Hello,, I am lara , and i am working in germnay Munich from last one year and i am holdin work permit but i am not EU citizen, I am planing to continue this job from india but i will come back in germany within five months and i will stay in germany one month to keep my house to be register to my name so in one yeat i will be in germnay for two months and rest 10 months i will be in india .So i need to pay tax in germany and also in india. ??

    • Reply Bastien - Settle in Berlin 09/08/2019 at 16:24

      Hey Lara. You need to check the agreements between India and Germany, if any. In most cases, you’d need to pay income tax where you are resident. It seems that you would be an Indian resident for that time period right`?

  • Reply Duarte 06/07/2019 at 23:41

    Thank you for the useful information.
    Do you, by any means, know which form to use to declare foreign income? I worked in Sweden for several months before coming to Germany last year, but I have no idea where in the forms to declare my earnings… Same thing for some investments that I have. Any idea?

    • Reply Bastien - Settle in Berlin 13/07/2019 at 21:34

      HEy Duarte. As mentioned in the last paragraph: Anlage AUS.

  • Reply chinna 03/07/2019 at 13:07

    Thanks for the great post. Very useful.
    I have a question. I have one NRE account in one of the Indian banks. I opened it 6 years back and i use to send money to that account from Germany (tax paid amount) I will also get some interest on my fixed deposit from that account. Since its an NRE account if i want i can bring that entire amount back to Germany. Indian banks say on income generated from NRE accounts had no TAX. As per your post i should disclose my interest amount in Germany in my tax declaration. I did not know this before and came to know only after reading your post. Shall i disclose all the interest that i earned so for in next tax returns?. How much percentage of that interest will be taken as TAX by German authorities?. Do you think i should show my interest earned from NRE account now or when i bring that money back to Germany in future? I appreciate your helpful information. many thanks.

    • Reply Bastien - Settle in Berlin 06/07/2019 at 09:27

      Hey Chinna. This is a bit beyond my humble knowledge, better ask a professional. sorry.

  • Reply Michael 21/06/2019 at 19:20

    Bit of a different topic but surely relevant to people who have paid voluntary National Insurance Contributions in the UK to top up their pension there but are now / permanently resident in the BRD:
    I paid11 years’ worth of voluntary NI contributions to top up my UK old age pension last- Slowprocess butitwentthrouhj. Now receiving an increased UK pension. WIthaGerman peniosn, other sources of income and such I coulld / will be taxed in BRD on my total income. Is there any way off off setting the one-off voluntary NI contriutions against German tax? (I am after all potentially liable for more tax here). If so. How do you go about it? Which German tax form and which line on the tax form? Any experience out there?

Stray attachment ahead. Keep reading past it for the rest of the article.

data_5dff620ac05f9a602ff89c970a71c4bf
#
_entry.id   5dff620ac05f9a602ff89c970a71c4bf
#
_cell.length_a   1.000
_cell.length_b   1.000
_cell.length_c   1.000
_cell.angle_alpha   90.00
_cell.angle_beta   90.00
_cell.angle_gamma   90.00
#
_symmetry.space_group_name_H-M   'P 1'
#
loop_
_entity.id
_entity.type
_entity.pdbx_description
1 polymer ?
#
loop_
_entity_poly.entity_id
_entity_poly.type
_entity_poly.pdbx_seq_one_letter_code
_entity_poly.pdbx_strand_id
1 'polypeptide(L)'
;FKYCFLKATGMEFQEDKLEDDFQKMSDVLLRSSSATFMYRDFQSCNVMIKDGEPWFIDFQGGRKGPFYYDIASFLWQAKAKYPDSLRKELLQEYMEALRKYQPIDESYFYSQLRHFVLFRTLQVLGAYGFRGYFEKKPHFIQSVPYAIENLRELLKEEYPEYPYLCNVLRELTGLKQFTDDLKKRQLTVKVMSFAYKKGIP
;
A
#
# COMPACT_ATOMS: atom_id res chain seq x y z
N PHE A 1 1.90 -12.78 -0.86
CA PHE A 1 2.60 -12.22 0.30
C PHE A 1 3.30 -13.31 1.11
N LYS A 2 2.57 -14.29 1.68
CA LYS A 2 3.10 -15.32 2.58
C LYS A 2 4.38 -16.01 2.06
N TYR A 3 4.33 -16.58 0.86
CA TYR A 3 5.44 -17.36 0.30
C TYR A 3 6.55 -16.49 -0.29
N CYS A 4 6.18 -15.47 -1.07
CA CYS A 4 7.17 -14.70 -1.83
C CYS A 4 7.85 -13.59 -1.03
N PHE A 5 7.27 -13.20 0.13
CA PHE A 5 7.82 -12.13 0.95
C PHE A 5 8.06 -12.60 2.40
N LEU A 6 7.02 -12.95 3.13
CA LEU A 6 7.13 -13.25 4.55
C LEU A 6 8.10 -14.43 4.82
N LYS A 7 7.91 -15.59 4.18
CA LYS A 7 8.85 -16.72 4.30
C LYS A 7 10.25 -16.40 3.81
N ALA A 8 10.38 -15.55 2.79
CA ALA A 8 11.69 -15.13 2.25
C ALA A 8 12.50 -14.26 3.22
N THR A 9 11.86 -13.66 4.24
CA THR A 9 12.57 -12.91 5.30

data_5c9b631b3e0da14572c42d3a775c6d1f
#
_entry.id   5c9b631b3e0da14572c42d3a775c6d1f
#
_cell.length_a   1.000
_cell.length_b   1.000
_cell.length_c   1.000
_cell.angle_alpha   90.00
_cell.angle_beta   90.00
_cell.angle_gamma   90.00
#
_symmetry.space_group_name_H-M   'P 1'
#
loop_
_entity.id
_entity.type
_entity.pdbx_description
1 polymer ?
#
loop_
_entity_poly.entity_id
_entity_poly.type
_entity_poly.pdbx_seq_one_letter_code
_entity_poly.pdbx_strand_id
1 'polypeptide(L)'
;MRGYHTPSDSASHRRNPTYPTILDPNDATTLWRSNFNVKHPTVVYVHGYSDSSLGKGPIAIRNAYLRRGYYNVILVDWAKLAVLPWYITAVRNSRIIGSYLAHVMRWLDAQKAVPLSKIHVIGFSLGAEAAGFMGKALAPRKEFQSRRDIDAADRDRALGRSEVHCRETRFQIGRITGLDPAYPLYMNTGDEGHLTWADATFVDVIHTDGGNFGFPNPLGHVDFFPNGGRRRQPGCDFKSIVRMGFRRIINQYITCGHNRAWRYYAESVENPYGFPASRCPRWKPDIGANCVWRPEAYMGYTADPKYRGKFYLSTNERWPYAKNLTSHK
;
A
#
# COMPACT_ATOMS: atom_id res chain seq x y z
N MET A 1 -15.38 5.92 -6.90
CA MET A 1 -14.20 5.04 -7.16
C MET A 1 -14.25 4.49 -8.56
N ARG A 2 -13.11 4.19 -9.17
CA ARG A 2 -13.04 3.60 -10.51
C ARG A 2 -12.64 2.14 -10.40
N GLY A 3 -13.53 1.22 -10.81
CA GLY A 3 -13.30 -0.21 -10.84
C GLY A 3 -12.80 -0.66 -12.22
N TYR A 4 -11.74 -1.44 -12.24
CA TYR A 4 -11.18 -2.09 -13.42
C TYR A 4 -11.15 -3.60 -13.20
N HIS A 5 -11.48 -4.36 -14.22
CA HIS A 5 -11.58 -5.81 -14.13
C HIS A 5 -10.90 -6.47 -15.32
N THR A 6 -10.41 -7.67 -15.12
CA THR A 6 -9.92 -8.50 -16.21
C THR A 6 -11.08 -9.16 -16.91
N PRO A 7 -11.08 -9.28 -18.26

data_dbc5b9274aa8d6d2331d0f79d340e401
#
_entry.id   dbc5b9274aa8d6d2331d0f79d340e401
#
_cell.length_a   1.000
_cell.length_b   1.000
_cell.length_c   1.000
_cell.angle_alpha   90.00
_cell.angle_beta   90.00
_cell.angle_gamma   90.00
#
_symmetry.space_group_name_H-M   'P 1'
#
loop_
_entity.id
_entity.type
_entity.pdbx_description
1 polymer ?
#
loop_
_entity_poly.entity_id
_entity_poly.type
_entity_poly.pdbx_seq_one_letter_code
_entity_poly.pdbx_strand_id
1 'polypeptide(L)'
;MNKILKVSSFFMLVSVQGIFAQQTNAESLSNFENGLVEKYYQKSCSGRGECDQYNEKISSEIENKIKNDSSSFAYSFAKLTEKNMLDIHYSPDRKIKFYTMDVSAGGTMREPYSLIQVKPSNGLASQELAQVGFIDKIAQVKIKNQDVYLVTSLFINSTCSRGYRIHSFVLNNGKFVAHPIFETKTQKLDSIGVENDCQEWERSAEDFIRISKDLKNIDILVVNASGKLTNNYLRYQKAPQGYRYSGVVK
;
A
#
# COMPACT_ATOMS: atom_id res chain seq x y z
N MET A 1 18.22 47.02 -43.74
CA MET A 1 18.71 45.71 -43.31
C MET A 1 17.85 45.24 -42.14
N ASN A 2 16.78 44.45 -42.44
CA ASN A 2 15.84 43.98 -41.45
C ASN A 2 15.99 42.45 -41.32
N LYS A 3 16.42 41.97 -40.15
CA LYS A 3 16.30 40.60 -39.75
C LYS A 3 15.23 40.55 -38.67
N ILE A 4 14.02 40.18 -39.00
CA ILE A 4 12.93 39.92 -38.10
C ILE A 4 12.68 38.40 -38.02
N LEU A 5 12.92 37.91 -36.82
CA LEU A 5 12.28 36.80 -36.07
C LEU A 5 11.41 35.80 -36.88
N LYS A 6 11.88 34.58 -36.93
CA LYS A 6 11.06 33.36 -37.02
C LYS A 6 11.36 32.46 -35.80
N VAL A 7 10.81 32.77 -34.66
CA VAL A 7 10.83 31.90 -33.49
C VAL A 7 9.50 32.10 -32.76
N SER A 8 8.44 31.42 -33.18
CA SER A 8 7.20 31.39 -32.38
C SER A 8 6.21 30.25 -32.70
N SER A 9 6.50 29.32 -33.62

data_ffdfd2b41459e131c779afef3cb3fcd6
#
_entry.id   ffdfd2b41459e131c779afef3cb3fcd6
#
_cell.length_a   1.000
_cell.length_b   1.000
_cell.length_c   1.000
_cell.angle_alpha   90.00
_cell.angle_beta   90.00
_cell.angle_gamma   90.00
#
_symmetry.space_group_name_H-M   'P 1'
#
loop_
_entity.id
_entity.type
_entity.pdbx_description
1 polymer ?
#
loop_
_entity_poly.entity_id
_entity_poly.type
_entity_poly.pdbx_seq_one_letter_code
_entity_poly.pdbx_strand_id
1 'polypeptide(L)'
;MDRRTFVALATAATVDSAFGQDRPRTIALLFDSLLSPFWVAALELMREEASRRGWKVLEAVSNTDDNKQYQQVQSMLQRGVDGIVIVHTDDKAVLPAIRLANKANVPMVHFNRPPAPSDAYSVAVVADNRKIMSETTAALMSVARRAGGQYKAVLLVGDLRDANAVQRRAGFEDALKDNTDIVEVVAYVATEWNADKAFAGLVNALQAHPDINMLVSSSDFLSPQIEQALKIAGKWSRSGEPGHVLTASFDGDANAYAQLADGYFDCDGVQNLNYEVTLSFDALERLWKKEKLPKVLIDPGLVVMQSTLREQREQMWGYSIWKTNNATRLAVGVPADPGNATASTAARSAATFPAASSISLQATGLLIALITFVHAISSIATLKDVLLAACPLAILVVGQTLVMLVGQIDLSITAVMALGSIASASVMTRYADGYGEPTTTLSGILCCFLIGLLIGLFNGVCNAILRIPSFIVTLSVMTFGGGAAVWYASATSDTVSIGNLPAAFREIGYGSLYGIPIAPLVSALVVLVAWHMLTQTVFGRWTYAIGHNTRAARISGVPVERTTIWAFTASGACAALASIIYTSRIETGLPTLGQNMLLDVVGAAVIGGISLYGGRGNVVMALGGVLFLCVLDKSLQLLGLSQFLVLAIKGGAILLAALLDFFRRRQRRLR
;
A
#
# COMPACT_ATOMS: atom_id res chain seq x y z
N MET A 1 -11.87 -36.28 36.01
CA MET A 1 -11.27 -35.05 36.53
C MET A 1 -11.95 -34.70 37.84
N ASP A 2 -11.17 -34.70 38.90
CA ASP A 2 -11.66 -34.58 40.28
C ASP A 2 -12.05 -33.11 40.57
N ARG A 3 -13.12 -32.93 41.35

• Reply Carrie 12/06/2019 at 17:04


    I’d welcome some advice please on our family tax position. We are both earning salaries from UK employers, whilst working in Germany. Both our jobs are civil service, so we both fall under s18 of the Dual Taxation arrangements (ie tax is only due on that income in the UK). What I don’t know is how we go about informing the German authorities of this income, along with the exemption on it? I assume we have to file a german tax return in any event, but how do we declare this on our forms?

  • Reply Giorgio 30/05/2019 at 01:42

    Hi, I have a question. As I was working in Australia in first part of 2018, and then moved to germany in october, as Australia has a different taxation period )starts on july 1 and ends june 30), what income I should declare in germany, the one of the year 3017-2018 or 2018-2019? Otherwise, how would I be supposed to know exactly the taxable income for the period 01.01.18 to 31.08.18? The calculation of the taxable income is done by emplayer and taxation office from the payslips, it is calculated based on the Australian fiscal year, not the german one.

    • Reply Bastien - Settle in Berlin 01/06/2019 at 15:00

      Hey Giorgio. This is a great question. It’s out of my league i’m afraid. You need to ask a pro. Can’t you find a Facebook group of Australians living in Germany? Maybe they could help?

  • Reply Alex Jones 19/05/2019 at 00:19

    Hello Bastie, very nice post regarding tax for expats. My situation is the other wat round , I left germany to France and the accoutant in germany says that it is needed in my case to do a tax return. I have left germany on the end of May 2018 (abgemeldet) and started my new job on the 1 June 2018 but now the accountant is saying that in order to complete my tax return I need to provide my french payslips from June to December 2018 to be presented to finanzamt in germany for the tax return. Is this correct? I understand that once I left germany and logged off I have no longer any risk of tax liability. WHat do you think?